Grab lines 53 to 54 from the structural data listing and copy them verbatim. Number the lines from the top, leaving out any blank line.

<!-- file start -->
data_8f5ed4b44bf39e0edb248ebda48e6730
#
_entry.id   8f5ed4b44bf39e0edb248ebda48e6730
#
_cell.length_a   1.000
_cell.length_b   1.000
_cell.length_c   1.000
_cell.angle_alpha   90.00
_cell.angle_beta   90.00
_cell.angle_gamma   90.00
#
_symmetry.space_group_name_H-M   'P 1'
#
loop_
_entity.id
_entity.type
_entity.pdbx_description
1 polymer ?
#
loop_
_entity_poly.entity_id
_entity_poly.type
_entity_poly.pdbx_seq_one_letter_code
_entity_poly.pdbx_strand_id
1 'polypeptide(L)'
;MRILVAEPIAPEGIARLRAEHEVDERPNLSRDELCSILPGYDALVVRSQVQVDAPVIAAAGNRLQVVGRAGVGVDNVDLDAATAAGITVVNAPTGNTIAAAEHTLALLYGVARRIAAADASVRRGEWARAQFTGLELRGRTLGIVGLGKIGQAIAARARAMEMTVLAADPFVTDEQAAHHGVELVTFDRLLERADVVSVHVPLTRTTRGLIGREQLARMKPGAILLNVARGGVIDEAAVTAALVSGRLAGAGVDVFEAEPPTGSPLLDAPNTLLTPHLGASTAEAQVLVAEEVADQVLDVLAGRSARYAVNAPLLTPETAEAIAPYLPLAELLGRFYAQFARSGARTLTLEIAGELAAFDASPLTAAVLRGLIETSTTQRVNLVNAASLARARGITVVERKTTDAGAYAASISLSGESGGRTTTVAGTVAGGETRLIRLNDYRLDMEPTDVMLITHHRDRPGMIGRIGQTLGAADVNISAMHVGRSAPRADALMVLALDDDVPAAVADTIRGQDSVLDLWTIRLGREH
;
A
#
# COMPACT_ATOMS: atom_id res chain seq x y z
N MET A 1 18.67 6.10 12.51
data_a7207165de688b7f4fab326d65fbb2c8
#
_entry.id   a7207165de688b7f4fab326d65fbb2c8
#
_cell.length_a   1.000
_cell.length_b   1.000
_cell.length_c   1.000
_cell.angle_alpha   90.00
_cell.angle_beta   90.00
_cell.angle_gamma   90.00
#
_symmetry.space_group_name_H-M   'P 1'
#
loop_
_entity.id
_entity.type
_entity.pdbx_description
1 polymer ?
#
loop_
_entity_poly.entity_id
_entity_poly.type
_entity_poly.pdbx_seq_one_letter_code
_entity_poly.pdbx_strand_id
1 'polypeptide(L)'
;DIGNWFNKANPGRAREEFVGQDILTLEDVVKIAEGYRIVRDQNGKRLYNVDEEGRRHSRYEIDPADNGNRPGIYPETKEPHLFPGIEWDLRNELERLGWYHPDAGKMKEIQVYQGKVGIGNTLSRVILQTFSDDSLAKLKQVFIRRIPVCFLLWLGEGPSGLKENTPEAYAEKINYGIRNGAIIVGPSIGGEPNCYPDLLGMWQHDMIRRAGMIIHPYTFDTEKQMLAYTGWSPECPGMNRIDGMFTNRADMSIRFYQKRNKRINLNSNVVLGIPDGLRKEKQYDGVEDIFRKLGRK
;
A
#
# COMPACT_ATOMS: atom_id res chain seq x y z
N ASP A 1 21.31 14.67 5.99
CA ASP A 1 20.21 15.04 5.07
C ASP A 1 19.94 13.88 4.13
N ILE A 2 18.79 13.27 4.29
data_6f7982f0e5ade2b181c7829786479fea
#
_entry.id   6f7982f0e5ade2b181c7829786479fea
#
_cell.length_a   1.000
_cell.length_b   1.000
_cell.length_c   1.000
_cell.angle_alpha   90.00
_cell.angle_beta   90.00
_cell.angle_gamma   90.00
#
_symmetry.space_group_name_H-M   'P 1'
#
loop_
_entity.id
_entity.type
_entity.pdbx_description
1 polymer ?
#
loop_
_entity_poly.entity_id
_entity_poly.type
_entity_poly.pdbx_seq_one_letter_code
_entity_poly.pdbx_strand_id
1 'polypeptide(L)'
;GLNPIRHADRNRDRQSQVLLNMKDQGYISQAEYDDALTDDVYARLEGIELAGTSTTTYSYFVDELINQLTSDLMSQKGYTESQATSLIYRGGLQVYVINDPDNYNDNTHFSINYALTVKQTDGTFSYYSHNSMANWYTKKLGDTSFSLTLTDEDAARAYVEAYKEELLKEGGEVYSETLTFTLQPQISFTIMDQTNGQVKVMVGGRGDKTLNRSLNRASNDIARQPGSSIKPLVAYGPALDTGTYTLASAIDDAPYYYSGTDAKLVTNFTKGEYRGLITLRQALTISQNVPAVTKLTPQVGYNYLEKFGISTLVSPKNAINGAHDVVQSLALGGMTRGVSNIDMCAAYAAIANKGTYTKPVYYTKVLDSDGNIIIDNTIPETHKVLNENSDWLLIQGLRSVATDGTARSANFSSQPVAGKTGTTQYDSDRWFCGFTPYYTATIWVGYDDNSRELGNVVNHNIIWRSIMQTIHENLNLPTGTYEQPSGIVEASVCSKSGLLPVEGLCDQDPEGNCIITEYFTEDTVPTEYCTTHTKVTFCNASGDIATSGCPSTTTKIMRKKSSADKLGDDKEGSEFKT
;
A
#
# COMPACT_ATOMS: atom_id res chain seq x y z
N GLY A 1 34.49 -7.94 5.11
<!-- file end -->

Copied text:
_entity_poly.type
_entity_poly.pdbx_seq_one_letter_code